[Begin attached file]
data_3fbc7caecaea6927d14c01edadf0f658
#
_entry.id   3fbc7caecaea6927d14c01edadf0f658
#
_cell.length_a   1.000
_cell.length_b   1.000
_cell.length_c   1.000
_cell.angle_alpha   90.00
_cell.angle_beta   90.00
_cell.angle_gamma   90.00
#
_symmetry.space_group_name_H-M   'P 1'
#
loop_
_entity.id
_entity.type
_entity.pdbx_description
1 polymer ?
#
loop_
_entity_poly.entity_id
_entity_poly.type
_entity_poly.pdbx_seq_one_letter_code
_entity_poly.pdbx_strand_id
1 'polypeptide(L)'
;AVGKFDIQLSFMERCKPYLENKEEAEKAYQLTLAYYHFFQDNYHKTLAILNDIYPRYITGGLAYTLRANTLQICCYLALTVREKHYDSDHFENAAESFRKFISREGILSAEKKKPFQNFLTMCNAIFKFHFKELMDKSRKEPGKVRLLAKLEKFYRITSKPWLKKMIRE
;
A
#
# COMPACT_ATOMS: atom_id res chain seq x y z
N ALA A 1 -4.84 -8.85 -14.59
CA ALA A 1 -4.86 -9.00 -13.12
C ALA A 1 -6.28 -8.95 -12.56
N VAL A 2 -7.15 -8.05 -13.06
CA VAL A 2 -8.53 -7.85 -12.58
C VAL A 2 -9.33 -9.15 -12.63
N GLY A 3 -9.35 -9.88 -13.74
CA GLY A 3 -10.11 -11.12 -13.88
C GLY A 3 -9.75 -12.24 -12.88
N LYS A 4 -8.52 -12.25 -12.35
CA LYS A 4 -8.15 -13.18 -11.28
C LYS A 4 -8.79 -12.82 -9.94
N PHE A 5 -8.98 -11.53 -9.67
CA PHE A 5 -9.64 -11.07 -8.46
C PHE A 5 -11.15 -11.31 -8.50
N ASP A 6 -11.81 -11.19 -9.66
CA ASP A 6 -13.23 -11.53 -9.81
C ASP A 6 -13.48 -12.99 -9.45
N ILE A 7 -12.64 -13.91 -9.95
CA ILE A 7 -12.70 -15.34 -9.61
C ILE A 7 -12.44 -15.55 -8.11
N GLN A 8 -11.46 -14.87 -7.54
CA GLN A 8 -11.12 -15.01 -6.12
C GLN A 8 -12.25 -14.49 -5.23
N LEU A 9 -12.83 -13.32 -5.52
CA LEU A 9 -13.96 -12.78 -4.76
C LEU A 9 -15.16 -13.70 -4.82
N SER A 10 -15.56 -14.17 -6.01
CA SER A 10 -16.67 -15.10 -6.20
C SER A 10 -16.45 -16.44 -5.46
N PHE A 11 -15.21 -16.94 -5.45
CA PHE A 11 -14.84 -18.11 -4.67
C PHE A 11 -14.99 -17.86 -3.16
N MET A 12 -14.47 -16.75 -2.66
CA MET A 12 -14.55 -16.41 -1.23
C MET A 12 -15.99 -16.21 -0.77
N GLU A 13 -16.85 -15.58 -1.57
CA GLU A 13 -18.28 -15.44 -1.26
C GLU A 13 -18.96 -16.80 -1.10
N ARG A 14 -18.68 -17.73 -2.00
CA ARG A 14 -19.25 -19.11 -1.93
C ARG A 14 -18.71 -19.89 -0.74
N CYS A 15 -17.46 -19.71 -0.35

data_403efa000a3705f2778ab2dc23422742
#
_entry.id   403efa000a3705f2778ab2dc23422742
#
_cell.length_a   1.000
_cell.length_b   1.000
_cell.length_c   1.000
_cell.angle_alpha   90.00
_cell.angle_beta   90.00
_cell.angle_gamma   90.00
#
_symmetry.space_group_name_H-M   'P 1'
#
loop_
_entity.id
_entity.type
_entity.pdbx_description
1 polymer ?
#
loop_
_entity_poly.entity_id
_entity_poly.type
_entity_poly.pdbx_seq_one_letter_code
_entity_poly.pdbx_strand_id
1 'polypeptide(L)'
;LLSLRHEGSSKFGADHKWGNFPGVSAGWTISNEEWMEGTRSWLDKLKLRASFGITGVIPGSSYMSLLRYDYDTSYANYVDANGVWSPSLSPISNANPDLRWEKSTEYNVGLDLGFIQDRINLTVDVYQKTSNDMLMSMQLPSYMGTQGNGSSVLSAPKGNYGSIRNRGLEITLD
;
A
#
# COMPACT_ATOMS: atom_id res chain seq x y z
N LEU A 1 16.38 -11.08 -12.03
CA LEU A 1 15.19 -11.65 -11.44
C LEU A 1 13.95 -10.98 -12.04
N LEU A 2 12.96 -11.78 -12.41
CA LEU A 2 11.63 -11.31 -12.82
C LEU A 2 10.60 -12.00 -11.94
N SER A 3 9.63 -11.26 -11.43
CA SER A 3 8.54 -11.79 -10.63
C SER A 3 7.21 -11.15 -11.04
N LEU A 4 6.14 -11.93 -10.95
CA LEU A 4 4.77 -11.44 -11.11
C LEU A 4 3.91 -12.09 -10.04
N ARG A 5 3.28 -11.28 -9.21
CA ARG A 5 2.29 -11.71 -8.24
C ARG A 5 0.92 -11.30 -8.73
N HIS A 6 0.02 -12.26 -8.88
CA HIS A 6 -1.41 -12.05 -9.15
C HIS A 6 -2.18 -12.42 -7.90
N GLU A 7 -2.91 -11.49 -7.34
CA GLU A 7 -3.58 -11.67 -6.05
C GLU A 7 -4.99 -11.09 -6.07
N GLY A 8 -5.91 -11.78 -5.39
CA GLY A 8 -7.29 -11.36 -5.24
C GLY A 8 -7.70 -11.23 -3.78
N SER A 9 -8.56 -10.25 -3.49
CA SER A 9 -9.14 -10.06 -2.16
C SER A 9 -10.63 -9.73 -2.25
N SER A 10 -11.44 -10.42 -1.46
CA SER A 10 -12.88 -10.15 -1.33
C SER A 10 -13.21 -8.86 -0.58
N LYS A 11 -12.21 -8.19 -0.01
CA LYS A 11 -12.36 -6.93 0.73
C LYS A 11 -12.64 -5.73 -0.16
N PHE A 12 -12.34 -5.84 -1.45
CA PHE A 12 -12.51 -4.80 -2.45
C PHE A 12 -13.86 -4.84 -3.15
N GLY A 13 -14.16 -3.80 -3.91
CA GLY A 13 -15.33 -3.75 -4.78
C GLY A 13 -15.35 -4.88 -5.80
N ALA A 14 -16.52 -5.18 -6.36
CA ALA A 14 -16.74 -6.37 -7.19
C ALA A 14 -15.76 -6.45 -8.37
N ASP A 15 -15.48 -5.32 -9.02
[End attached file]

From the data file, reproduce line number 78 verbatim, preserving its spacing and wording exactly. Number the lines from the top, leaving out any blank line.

_cell.length_a   1.000